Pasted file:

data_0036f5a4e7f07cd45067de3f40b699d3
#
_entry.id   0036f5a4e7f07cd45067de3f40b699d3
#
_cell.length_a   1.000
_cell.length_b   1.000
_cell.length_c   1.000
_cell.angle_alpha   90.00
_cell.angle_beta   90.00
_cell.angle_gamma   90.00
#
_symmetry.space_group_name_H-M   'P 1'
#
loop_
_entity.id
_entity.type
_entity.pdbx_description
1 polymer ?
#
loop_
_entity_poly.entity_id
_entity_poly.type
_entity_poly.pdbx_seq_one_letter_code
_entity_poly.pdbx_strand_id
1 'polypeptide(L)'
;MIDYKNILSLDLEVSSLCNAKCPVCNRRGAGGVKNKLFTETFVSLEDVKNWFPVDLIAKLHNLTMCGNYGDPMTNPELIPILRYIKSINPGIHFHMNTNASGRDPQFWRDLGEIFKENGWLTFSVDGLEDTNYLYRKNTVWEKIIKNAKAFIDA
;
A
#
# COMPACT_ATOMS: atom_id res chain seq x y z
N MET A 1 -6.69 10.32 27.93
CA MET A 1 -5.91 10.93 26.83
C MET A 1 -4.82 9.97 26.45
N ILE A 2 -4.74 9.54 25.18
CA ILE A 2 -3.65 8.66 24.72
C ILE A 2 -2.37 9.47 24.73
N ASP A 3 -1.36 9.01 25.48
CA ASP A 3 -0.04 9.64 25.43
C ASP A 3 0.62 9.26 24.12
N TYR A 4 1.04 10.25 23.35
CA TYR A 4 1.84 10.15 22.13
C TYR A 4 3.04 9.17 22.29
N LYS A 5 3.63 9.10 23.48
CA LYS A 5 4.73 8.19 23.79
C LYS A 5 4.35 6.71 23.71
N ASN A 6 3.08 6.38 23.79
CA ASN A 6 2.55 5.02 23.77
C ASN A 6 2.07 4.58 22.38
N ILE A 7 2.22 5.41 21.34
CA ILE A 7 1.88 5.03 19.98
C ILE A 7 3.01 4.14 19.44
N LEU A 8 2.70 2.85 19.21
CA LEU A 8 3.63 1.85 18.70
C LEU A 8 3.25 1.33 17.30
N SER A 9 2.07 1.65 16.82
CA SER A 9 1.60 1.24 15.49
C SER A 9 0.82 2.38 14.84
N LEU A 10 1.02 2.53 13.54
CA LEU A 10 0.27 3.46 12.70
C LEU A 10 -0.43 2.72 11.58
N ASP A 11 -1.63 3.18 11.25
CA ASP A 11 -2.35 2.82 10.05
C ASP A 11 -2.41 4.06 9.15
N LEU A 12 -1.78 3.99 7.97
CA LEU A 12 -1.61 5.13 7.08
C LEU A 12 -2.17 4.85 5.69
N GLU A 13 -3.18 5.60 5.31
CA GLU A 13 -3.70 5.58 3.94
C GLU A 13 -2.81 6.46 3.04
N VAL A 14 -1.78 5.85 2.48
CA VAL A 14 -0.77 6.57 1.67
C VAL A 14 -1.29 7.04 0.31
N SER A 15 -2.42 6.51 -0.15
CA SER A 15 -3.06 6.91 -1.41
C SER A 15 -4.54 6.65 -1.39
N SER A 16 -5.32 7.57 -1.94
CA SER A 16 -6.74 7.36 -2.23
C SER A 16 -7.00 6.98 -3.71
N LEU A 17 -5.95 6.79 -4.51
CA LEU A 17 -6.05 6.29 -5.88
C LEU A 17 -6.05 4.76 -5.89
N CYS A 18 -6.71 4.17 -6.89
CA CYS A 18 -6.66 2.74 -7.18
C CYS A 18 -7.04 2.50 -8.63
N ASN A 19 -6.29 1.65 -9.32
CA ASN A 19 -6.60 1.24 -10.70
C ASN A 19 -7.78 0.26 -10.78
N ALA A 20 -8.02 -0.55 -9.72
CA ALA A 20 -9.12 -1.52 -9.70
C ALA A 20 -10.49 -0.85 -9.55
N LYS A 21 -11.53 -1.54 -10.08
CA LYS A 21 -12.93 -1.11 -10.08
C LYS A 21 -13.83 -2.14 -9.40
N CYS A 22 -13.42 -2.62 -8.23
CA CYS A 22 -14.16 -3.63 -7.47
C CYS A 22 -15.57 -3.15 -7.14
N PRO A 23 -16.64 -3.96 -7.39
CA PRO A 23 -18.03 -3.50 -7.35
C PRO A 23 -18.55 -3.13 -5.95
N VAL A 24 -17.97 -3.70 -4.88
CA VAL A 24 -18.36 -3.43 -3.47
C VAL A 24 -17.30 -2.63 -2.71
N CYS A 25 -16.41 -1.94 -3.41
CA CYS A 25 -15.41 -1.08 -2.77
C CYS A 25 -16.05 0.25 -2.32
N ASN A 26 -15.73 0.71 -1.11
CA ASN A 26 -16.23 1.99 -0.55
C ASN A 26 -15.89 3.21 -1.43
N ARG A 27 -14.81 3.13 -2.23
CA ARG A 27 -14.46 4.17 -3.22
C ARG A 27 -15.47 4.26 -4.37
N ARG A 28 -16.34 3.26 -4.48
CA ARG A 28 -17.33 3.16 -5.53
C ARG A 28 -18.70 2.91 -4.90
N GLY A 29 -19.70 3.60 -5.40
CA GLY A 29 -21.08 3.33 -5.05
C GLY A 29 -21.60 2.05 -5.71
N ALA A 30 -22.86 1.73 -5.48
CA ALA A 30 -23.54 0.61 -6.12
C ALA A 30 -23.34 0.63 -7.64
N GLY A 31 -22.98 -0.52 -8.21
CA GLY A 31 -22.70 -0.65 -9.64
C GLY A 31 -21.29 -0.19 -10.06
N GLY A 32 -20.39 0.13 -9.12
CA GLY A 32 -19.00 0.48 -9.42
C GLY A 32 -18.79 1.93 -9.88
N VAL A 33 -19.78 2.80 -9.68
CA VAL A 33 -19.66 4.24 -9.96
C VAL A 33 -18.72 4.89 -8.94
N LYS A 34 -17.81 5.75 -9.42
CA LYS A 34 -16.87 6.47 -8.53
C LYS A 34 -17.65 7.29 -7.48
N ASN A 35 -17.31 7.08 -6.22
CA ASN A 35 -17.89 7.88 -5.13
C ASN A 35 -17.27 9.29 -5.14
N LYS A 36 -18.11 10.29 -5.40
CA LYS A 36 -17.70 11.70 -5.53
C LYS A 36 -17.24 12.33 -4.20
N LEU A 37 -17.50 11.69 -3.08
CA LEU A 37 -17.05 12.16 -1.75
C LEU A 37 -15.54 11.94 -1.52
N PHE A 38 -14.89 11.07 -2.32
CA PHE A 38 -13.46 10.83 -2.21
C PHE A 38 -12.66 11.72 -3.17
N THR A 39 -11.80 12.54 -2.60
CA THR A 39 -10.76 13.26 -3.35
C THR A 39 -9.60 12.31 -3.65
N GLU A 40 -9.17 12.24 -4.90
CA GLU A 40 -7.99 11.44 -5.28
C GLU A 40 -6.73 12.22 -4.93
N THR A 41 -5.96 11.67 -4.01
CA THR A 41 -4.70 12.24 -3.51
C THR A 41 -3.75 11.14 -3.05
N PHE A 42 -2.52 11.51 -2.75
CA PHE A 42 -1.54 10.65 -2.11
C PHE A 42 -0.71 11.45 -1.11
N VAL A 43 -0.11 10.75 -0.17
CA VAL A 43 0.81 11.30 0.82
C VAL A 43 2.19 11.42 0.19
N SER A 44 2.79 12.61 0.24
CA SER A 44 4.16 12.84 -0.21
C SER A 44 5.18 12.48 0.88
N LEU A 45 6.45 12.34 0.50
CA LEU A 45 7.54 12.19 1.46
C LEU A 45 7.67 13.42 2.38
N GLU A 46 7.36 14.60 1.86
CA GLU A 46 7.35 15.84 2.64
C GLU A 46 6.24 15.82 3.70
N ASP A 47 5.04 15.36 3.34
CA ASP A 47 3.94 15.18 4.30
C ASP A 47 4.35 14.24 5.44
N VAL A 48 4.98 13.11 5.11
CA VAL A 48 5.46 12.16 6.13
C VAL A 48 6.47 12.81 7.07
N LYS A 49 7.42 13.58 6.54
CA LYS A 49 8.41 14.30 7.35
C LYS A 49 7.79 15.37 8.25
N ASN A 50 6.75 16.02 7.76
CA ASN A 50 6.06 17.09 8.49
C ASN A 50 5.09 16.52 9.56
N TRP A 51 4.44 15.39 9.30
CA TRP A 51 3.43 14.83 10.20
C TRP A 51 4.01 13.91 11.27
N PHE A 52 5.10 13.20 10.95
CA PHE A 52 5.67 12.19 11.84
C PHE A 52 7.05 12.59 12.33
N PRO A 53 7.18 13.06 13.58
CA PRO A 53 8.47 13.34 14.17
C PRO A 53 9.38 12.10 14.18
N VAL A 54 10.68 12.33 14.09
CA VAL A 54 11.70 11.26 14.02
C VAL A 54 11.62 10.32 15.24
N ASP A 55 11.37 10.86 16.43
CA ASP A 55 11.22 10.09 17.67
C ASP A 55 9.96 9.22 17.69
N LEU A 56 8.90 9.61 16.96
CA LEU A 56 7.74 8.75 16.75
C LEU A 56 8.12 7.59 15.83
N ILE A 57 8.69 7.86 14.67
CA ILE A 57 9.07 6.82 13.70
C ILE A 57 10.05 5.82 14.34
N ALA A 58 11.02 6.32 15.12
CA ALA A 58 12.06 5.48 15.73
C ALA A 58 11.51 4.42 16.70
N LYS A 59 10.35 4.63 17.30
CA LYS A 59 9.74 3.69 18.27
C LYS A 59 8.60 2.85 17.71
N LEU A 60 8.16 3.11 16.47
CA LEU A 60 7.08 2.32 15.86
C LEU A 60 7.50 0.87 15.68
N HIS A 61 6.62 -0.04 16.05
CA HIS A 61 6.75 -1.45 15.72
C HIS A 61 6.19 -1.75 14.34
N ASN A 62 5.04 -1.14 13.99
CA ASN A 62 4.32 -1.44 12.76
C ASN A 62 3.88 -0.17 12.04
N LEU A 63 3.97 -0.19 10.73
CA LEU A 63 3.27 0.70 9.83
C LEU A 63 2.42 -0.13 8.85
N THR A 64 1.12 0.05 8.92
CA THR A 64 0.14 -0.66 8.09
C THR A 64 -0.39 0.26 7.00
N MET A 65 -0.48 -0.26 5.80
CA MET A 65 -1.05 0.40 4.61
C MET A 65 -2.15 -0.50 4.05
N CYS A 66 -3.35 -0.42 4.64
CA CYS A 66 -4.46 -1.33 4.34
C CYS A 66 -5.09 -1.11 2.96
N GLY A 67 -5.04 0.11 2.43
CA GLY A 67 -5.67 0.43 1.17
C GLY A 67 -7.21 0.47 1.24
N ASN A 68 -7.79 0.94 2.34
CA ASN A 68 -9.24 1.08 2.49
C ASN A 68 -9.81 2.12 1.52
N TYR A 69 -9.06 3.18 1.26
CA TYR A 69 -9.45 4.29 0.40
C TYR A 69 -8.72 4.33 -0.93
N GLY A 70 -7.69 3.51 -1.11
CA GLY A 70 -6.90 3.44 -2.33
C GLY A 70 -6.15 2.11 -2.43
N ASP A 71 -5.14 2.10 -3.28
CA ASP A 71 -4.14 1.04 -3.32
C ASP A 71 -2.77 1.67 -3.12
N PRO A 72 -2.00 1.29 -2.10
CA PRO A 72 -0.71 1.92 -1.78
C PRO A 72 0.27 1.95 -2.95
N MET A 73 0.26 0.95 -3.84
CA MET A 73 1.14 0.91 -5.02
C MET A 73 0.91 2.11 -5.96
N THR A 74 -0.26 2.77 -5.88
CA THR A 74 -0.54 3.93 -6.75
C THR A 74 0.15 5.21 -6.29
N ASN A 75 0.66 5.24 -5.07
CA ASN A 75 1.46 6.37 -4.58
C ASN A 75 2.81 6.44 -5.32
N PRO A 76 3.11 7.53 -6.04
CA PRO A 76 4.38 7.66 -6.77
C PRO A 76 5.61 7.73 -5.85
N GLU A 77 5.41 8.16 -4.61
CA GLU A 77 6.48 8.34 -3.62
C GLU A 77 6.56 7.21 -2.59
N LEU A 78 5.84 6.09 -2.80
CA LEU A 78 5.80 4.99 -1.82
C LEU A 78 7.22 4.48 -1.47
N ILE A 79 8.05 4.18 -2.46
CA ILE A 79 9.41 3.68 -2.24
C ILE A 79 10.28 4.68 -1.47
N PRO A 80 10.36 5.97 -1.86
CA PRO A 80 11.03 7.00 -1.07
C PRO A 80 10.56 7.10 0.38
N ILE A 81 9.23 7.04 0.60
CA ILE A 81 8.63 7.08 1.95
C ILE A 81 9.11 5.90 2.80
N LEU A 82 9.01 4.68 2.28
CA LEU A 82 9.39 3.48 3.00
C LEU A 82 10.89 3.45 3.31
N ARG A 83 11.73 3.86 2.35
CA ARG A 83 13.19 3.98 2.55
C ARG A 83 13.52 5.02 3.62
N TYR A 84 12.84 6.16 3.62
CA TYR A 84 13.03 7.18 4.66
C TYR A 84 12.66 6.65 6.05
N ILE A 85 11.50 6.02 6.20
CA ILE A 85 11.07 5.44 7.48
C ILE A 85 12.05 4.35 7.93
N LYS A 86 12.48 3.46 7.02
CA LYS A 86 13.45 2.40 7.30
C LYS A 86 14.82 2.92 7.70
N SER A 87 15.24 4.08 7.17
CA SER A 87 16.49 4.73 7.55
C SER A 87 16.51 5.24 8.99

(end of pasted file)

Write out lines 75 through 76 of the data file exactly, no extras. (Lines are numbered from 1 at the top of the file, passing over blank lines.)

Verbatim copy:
C SER A 15 -4.54 6.65 -1.39
N SER A 16 -5.32 7.57 -1.94